At one point it was thought that the cellulose acetate might be a skin over a wooden inner. But no, it is made of solid cellulose acetate.


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A nice comment from Ian15.mdx: Came across this in the Moulded Plastics Trader for May 1956. Also made in Slough but by a company called Hughes Brushes Ltd. Perhaps in the mid 1950s Slough was a hot bed of anthropomorphic brush design.


There had to be a reason why it wasn't bombed...


Slough does seem to have been a hotbed of duck brush production. Ian15.mdx has found out that the other side of the label on the blue version of the Dandy featured says it was, like the penguin, also made by Hughes Brushes Ltd and that Hughes Brushes also made brushes in the shape of swans.


'Seems like Dandy Duck was the start of a whole aviary.' writes Ian15.mdx.


I have had an email from Ken Doughty from the Society of Brushmakers. Ken writes ‘I had an email from you (several months ago) about Versabrush. My PC died and I have had to buy a new one. I believe the company may still be in Reading under the name Kersten, who use the Versabrush name for their products. They make self propelled cleaning vehicles’. So I have emailed Kersten to see what they know.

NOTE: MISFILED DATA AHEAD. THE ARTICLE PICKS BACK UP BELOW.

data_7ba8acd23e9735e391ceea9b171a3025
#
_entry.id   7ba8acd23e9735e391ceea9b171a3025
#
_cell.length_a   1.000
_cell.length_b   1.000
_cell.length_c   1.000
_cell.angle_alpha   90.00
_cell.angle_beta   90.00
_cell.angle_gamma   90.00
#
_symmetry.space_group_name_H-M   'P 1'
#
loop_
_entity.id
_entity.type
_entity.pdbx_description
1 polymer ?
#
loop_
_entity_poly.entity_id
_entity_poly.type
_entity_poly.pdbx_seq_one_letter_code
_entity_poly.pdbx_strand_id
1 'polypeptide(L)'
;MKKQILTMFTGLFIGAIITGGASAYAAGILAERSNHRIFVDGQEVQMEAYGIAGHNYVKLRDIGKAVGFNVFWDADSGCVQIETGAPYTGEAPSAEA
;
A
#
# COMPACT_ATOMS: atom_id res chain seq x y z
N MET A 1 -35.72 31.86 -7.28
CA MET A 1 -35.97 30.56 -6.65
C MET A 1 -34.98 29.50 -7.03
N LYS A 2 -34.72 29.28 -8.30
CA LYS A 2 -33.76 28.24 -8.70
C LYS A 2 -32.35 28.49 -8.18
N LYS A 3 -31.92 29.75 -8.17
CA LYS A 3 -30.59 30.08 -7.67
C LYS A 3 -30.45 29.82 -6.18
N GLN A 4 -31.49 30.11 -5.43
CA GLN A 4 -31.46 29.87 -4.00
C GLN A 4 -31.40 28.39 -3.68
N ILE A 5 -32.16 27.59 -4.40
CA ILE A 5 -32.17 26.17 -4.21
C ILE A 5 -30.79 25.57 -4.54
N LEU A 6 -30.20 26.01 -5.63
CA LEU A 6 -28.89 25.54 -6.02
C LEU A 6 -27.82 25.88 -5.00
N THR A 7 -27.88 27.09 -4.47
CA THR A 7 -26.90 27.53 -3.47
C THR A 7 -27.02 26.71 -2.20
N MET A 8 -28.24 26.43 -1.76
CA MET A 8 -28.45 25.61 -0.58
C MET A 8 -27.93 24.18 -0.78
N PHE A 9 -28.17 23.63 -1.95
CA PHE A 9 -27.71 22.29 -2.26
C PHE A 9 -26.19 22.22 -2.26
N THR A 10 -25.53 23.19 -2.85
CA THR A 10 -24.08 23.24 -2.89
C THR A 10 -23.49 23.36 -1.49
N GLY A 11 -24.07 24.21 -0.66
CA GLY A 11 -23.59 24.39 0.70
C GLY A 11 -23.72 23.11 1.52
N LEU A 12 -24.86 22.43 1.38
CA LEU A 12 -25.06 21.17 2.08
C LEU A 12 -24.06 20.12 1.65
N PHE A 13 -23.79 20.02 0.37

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Case notes

Susan Lambert's picture

Duck-shaped clothes brush, Case AIBDC : 0_6486

An American advertisement found, dated 4 Dec 1961


 Ian15.mdx has taken on the duck. He has found this advertisement from The Washington DC paper, The Spokesman Review, 4 December 1961,  that tells us it was in production later than we might have thought and also suggests that the concave moulding never held the apocryphal egg.

Advert for 'Duck clothes brush'

Reference: Ward, P. 1997. Fantastic Plastic, London. Apple Press. ISBN 185076-794-7  Page 32.

We still need to find out who designed and made it, how it was made and what plastics were used.


Dandy duck clothes brush was made by Versabrush of Slough


Great stuff   Ian15.mdx. Proof of our duck's name and its manufacturer is in the sales label round its ankle. You are also gathering a record of the range of colours in which they were made. Wonderful context for MoDiP's Dandy duck.